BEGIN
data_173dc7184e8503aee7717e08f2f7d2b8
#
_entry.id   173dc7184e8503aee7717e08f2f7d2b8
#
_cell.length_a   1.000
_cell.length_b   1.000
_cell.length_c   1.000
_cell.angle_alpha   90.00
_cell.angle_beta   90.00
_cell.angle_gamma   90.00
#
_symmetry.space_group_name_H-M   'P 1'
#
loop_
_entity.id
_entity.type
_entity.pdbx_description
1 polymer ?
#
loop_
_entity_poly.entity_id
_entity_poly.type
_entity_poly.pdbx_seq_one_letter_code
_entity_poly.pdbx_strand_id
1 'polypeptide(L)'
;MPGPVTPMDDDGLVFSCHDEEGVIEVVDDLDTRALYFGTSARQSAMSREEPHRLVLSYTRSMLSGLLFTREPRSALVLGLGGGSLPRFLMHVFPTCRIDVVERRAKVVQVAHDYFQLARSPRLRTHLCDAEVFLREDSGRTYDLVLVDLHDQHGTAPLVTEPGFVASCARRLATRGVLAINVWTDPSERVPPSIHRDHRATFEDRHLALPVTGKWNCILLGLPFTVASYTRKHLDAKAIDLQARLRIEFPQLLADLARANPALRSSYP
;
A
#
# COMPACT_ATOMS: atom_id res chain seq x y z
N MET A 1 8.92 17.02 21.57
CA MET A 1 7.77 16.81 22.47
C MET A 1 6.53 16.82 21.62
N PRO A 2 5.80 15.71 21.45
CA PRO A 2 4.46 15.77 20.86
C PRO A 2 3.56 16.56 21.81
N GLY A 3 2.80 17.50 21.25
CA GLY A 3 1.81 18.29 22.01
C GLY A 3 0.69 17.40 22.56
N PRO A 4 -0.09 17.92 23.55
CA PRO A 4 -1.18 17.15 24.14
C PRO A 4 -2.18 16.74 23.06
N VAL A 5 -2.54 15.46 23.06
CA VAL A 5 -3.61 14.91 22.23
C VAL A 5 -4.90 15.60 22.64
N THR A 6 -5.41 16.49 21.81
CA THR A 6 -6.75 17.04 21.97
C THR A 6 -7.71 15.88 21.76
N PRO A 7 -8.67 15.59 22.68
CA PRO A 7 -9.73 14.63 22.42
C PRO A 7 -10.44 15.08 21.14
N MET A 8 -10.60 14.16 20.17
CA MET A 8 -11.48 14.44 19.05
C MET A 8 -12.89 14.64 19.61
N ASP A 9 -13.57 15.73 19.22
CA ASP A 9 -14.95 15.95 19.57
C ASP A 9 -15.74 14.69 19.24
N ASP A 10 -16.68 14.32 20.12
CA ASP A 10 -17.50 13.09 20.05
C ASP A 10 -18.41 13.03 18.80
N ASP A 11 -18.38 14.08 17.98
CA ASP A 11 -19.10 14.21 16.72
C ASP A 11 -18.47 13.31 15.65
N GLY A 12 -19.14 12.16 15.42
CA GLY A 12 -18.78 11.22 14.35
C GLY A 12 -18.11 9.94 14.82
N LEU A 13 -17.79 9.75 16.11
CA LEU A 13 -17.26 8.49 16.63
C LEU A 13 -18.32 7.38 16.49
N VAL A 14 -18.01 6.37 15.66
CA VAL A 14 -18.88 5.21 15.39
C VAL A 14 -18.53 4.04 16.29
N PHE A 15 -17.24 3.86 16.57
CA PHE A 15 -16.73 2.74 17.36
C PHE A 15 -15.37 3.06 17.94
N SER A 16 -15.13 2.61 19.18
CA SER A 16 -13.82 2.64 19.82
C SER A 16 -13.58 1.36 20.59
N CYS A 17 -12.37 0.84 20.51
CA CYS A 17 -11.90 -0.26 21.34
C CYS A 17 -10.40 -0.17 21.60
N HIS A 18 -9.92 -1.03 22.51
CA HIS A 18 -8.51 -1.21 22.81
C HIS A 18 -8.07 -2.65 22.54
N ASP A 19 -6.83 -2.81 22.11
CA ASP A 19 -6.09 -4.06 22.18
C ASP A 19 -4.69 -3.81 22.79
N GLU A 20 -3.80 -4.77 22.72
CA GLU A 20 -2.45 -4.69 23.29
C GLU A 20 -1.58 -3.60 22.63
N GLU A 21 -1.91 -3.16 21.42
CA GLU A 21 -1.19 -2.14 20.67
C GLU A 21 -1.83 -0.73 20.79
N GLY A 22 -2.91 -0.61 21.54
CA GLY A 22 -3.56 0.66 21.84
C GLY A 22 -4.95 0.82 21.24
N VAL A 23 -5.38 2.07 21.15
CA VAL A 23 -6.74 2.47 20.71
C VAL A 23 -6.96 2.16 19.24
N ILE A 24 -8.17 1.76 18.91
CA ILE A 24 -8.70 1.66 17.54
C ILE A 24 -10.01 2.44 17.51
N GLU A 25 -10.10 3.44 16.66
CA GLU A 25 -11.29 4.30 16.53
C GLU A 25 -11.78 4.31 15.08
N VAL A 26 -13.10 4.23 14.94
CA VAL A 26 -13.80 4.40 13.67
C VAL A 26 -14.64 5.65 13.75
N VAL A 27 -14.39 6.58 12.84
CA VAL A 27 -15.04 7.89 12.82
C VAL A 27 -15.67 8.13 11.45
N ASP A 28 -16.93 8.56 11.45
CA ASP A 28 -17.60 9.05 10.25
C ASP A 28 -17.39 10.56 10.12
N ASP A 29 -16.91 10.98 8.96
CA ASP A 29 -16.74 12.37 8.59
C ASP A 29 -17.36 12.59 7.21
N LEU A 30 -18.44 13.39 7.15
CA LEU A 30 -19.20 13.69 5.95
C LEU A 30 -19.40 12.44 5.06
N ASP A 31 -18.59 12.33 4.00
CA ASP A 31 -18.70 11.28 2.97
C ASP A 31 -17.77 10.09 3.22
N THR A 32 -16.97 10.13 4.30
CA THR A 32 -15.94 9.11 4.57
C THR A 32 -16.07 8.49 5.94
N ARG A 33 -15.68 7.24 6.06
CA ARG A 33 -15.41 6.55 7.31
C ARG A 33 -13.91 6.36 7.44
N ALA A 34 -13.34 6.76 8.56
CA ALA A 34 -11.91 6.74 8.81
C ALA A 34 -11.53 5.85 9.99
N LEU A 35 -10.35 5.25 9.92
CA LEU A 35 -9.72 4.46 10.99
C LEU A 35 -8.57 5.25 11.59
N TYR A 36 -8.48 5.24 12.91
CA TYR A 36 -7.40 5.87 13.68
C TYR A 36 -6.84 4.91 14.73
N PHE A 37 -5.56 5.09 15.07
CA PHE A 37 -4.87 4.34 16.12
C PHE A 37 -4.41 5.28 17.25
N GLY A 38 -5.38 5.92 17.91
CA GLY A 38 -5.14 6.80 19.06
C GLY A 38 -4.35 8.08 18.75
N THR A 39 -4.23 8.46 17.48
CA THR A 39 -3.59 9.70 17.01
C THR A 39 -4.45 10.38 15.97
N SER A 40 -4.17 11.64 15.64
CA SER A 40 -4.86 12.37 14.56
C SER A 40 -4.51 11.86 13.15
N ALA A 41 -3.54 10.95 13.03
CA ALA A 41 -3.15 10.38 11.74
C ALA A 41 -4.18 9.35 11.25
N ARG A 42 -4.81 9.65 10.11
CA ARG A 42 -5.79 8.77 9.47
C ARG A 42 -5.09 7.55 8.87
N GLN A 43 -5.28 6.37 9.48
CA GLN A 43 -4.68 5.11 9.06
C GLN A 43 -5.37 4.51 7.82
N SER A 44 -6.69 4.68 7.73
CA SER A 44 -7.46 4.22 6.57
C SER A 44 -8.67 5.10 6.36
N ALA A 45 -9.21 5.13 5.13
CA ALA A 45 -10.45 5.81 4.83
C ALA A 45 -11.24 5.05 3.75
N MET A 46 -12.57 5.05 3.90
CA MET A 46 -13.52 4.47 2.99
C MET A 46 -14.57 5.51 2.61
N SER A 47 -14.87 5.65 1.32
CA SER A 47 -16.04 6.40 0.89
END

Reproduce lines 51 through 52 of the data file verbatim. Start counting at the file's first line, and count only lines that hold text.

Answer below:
C PRO A 7 -10.44 15.08 21.14
N MET A 8 -10.60 14.16 20.17